Beggarstown (also Beggars-town or Beggar Town), an area centered along Germantown Avenue between Gorgas Lane and Cliveden Street, was formed out of the so-called "Sidelands" of Germantown. The Sidelands were a section of Germantown Township that had been set aside so that the owners of lots in the center of Germantown could have access to an equal share of land in the entire village of Germantown section of Germantown Township. The portion from which Beggarstown grew covered the area from Upsal Street to roughly Sedgwick Street, Stenton Avenue, and Wissahickon Avenue. As the Germantown village filled up, settlers began to move northwest along Germantown Avenue. By the 1730s and 1740s, the Sidelands area was subdivided into smaller house lots. An account published in 1770 states that the area received its name as a result of its first resident's begging for money to build his house, which later became the home of the Germantown Church of the Brethren. The name for this area disappeared by the late 19th century, and it was sometimes called Pelham, Germantown, or Mount Airy.
Much of modern Mount Airy was developed in the late 19th and early 20th centuries, spreading out from Germantown Avenue and two railroad lines. Large three-story, gray-stone Victorian, colonial revival, and Norman and Cotswold-style houses and mansions, with stained glass windows and slate roofs, are situated on many of the area's tree-lined streets. They dominated districts like West Mount Airy's Pelham section (a Wendell and Smith development from 1890s), East Mount Airy's Gowen Avenue (the James Gowen Estate development from 1880s), Sedgwick Farms (an Ashton S. Tourison development from 1905), and Stenton (a Frank Mauran development from 1905) areas.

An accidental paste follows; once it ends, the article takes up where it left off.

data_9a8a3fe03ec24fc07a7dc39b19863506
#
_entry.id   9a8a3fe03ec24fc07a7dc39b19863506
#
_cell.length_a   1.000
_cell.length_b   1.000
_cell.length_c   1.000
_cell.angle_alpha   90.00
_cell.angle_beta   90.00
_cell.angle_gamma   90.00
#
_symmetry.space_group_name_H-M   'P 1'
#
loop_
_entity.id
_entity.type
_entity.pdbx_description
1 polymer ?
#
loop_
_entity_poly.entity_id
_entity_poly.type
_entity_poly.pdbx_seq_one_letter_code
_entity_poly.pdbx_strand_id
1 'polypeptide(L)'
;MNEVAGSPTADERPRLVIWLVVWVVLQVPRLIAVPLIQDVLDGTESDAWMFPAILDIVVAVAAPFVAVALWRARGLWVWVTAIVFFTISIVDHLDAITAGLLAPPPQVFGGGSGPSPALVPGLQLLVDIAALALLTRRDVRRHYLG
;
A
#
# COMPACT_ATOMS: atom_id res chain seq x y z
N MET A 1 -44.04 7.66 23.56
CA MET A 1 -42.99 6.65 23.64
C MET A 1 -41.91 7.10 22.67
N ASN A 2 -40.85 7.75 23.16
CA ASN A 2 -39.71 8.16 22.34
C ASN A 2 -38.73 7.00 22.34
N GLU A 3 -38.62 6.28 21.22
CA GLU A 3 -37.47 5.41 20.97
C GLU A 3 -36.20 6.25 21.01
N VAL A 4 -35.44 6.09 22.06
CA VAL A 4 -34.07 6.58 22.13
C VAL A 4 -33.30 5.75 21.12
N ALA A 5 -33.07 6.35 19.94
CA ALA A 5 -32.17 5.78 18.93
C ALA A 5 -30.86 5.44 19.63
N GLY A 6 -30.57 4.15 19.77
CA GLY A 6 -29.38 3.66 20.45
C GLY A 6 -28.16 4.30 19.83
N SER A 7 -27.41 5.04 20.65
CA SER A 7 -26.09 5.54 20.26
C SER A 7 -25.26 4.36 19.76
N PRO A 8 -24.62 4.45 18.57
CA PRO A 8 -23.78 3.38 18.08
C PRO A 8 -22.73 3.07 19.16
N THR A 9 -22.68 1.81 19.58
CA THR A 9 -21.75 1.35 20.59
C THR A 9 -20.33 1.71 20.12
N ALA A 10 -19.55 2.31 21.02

As of the 2010 Census, Mount Airy has 27,035 residents, 11,934 households, and 6,636 families. 62.5% of residents are Black or African-American, 31.7% White/Caucasian, and 5.8% are from other races or from 2 or more races.
There are 11,934 households out of which 22.9% have children under the age of 18 living with them, 33.1% are married couples living together, 18.3% have a female householder with no husband present, and 44.4% are non-families. 37.3% of all households are made up of individuals and 27.7% have someone living alone who is 65 years of age or older. The average household size is 2.21 and the average family size is 2.92.
20.1% of Mount Airy’s residents are under the age of 18, and 16.9% are 65 years and over. The median age is 42.7 years. 56.5% of residents are female. For every 100 females age 18 and over, there are 72.8 males.
As of 1999, the median household income was $46,520, the median family income was $58,297 and the per capita income was $28,287. 2010 Census Economics Characteristics data for zip code 19119 has not yet been released.